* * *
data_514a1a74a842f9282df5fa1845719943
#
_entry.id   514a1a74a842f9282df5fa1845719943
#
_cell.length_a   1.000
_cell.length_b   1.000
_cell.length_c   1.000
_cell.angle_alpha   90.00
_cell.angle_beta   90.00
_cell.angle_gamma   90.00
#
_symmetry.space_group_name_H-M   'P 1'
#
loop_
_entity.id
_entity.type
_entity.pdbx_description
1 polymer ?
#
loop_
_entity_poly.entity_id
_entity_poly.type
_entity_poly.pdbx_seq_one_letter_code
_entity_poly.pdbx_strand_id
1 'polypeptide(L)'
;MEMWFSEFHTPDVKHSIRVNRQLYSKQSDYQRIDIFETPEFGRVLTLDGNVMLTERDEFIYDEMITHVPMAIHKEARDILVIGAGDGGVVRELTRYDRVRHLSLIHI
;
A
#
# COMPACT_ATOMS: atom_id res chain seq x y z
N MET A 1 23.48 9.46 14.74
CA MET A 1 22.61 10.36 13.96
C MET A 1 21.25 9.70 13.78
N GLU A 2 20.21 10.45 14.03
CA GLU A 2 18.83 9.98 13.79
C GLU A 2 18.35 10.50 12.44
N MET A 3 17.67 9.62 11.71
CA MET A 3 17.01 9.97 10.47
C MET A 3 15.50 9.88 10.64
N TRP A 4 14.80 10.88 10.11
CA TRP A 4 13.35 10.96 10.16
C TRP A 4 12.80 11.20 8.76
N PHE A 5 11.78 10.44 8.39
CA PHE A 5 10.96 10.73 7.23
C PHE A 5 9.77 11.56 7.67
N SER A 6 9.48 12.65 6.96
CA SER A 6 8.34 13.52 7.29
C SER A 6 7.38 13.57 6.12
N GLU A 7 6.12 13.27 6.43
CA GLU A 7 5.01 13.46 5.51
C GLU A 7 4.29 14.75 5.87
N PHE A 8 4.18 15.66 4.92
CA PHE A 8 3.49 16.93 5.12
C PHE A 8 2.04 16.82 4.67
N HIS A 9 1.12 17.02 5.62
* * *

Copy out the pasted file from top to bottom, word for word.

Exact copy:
data_514a1a74a842f9282df5fa1845719943
#
_entry.id   514a1a74a842f9282df5fa1845719943
#
_cell.length_a   1.000
_cell.length_b   1.000
_cell.length_c   1.000
_cell.angle_alpha   90.00
_cell.angle_beta   90.00
_cell.angle_gamma   90.00
#
_symmetry.space_group_name_H-M   'P 1'
#
loop_
_entity.id
_entity.type
_entity.pdbx_description
1 polymer ?
#
loop_
_entity_poly.entity_id
_entity_poly.type
_entity_poly.pdbx_seq_one_letter_code
_entity_poly.pdbx_strand_id
1 'polypeptide(L)'
;MEMWFSEFHTPDVKHSIRVNRQLYSKQSDYQRIDIFETPEFGRVLTLDGNVMLTERDEFIYDEMITHVPMAIHKEARDILVIGAGDGGVVRELTRYDRVRHLSLIHI
;
A
#
# COMPACT_ATOMS: atom_id res chain seq x y z
N MET A 1 23.48 9.46 14.74
CA MET A 1 22.61 10.36 13.96
C MET A 1 21.25 9.70 13.78
N GLU A 2 20.21 10.45 14.03
CA GLU A 2 18.83 9.98 13.79
C GLU A 2 18.35 10.50 12.44
N MET A 3 17.67 9.62 11.71
CA MET A 3 17.01 9.97 10.47
C MET A 3 15.50 9.88 10.64
N TRP A 4 14.80 10.88 10.11
CA TRP A 4 13.35 10.96 10.16
C TRP A 4 12.80 11.20 8.76
N PHE A 5 11.78 10.44 8.39
CA PHE A 5 10.96 10.73 7.23
C PHE A 5 9.77 11.56 7.67
N SER A 6 9.48 12.65 6.96
CA SER A 6 8.34 13.52 7.29
C SER A 6 7.38 13.57 6.12
N GLU A 7 6.12 13.27 6.43
CA GLU A 7 5.01 13.46 5.51
C GLU A 7 4.29 14.75 5.87
N PHE A 8 4.18 15.66 4.92
CA PHE A 8 3.49 16.93 5.12
C PHE A 8 2.04 16.82 4.67
N HIS A 9 1.12 17.02 5.62